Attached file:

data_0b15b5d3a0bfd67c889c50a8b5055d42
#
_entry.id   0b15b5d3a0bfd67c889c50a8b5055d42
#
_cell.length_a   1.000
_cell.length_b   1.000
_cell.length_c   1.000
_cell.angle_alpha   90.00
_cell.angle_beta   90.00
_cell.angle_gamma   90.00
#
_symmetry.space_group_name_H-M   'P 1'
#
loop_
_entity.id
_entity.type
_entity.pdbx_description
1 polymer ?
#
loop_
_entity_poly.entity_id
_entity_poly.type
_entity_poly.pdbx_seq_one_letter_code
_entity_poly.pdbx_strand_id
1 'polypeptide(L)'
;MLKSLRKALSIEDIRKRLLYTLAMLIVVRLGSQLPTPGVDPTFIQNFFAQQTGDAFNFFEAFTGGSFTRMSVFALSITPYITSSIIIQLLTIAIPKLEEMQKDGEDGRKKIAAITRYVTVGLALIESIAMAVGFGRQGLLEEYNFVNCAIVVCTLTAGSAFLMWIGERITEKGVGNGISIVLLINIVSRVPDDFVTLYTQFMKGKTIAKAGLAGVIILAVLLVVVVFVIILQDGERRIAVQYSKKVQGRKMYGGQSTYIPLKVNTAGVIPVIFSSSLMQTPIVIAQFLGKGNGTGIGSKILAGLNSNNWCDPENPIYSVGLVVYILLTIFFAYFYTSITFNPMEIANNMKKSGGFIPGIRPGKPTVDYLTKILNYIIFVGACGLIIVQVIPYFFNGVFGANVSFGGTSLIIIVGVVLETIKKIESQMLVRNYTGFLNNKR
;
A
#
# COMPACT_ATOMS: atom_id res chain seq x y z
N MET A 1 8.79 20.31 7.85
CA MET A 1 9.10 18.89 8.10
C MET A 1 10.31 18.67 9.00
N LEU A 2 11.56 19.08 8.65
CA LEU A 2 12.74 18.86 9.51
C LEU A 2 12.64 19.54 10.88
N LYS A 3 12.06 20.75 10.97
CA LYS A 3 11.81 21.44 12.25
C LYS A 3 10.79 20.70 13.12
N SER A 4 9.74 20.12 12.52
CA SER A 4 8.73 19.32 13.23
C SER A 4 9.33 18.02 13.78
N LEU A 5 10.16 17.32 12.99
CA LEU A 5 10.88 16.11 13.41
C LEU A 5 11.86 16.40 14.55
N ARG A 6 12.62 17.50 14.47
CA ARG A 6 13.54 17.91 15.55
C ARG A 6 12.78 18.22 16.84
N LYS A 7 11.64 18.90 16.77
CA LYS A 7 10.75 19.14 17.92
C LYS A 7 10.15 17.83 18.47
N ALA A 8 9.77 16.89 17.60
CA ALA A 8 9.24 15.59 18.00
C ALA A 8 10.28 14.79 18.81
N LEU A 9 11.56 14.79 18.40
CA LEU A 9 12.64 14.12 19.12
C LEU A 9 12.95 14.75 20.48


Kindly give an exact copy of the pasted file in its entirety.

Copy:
data_0b15b5d3a0bfd67c889c50a8b5055d42
#
_entry.id   0b15b5d3a0bfd67c889c50a8b5055d42
#
_cell.length_a   1.000
_cell.length_b   1.000
_cell.length_c   1.000
_cell.angle_alpha   90.00
_cell.angle_beta   90.00
_cell.angle_gamma   90.00
#
_symmetry.space_group_name_H-M   'P 1'
#
loop_
_entity.id
_entity.type
_entity.pdbx_description
1 polymer ?
#
loop_
_entity_poly.entity_id
_entity_poly.type
_entity_poly.pdbx_seq_one_letter_code
_entity_poly.pdbx_strand_id
1 'polypeptide(L)'
;MLKSLRKALSIEDIRKRLLYTLAMLIVVRLGSQLPTPGVDPTFIQNFFAQQTGDAFNFFEAFTGGSFTRMSVFALSITPYITSSIIIQLLTIAIPKLEEMQKDGEDGRKKIAAITRYVTVGLALIESIAMAVGFGRQGLLEEYNFVNCAIVVCTLTAGSAFLMWIGERITEKGVGNGISIVLLINIVSRVPDDFVTLYTQFMKGKTIAKAGLAGVIILAVLLVVVVFVIILQDGERRIAVQYSKKVQGRKMYGGQSTYIPLKVNTAGVIPVIFSSSLMQTPIVIAQFLGKGNGTGIGSKILAGLNSNNWCDPENPIYSVGLVVYILLTIFFAYFYTSITFNPMEIANNMKKSGGFIPGIRPGKPTVDYLTKILNYIIFVGACGLIIVQVIPYFFNGVFGANVSFGGTSLIIIVGVVLETIKKIESQMLVRNYTGFLNNKR
;
A
#
# COMPACT_ATOMS: atom_id res chain seq x y z
N MET A 1 8.79 20.31 7.85
CA MET A 1 9.10 18.89 8.10
C MET A 1 10.31 18.67 9.00
N LEU A 2 11.56 19.08 8.65
CA LEU A 2 12.74 18.86 9.51
C LEU A 2 12.64 19.54 10.88
N LYS A 3 12.06 20.75 10.97
CA LYS A 3 11.81 21.44 12.25
C LYS A 3 10.79 20.70 13.12
N SER A 4 9.74 20.12 12.52
CA SER A 4 8.73 19.32 13.23
C SER A 4 9.33 18.02 13.78
N LEU A 5 10.16 17.32 12.99
CA LEU A 5 10.88 16.11 13.41
C LEU A 5 11.86 16.40 14.55
N ARG A 6 12.62 17.50 14.47
CA ARG A 6 13.54 17.91 15.55
C ARG A 6 12.78 18.22 16.84
N LYS A 7 11.64 18.90 16.77
CA LYS A 7 10.75 19.14 17.92
C LYS A 7 10.15 17.83 18.47
N ALA A 8 9.77 16.89 17.60
CA ALA A 8 9.24 15.59 18.00
C ALA A 8 10.28 14.79 18.81
N LEU A 9 11.56 14.79 18.40
CA LEU A 9 12.64 14.12 19.12
C LEU A 9 12.95 14.75 20.48